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Incorporation of non-stoichiometry crucial to battery and fusion reactor breeder material

last modified Feb 14, 2014 04:02 PM

A collaboration between Samuel Murphy, at Imperial College London, and Winton Advanced Research Fellow Nicholas Hine, at the Cavendish Laboratory, has investigated the properties of defects in Lithium Metatitanate, Li2TiO3. Li2TiO3 has several promising applications relating to energy materials, including as a cathode material in lithium ion batteries, as a breeder blanket material for a future nuclear fusion reactors, and as a microwave dielectric.

These applications all depend crucially on the properties and concentrations of point defects in Li2TiO3. In a battery, it is diffusion of lithium ions through the structure that allows the battery to store and release energy. In a blanket material for fusion reactors, a high density of lithium is required to enable capture of neutrons followed by transmutation to tritium, followed by accommodation of a reduction of this excess as the transmuted tritium escapes. Incorporation of a high degree of deviation from the ideal Li2TiO3 stoichiometry, without inducing a change of phase which could damage the mechanical properties, is therefore crucial in both cases.

Murphy and Hine have used first-principles quantum mechanical simulations based on density functional theory to determine the formation energies and concentrations of a range of point defects in Li2TiO3, utilising novel schemes reduce finite-size interactions between charged defects and to determine the electron chemical potential at which charge neutrality is achieved. In this way, they have mapped out how defect concentrations are influenced by the conditions under which the material is formed such as oxygen partial pressure, temperature, and the degree of excess of either Li2O or TiO2 precursors. They have shown that excess Li2O is accommodated mainly by lithium interstitials, with charge compensation either by lithium substituting on to Ti sites or by conduction electrons, depending on the oxygen partial pressure. Such conduction electrons are expected to localize on titanium atoms, reducing them to the Ti3+ charge state (explaining the colour change observed in experiments). By contrast, excess TiO2 will be accommodated by mutually charge-compensating lithium vacancies and titanium on lithium sites.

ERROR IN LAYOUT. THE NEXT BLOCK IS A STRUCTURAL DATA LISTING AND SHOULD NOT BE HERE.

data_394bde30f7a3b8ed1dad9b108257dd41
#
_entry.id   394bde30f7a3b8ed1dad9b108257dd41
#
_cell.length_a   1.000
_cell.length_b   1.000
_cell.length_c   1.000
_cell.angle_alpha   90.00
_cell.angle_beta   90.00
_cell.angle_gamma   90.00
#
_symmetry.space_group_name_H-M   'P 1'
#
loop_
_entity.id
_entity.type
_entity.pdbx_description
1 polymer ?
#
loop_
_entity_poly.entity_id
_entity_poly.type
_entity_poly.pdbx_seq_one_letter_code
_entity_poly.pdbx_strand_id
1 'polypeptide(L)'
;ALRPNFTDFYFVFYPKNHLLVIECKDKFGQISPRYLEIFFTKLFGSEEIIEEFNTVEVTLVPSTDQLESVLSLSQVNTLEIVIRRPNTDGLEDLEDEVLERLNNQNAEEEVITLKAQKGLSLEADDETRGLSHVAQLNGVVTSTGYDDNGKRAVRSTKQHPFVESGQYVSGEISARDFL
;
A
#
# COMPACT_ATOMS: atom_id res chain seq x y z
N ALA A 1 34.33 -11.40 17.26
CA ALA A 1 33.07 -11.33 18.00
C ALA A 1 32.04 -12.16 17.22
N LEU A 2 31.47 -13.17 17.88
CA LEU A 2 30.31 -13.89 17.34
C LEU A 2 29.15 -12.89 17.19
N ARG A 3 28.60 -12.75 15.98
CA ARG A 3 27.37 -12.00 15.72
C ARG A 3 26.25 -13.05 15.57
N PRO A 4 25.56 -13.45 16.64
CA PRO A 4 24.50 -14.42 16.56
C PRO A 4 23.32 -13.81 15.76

The results have been published in the ACS journal Chemistry of Materials.

http://pubs.acs.org/doi/full/10.1021/cm4038473

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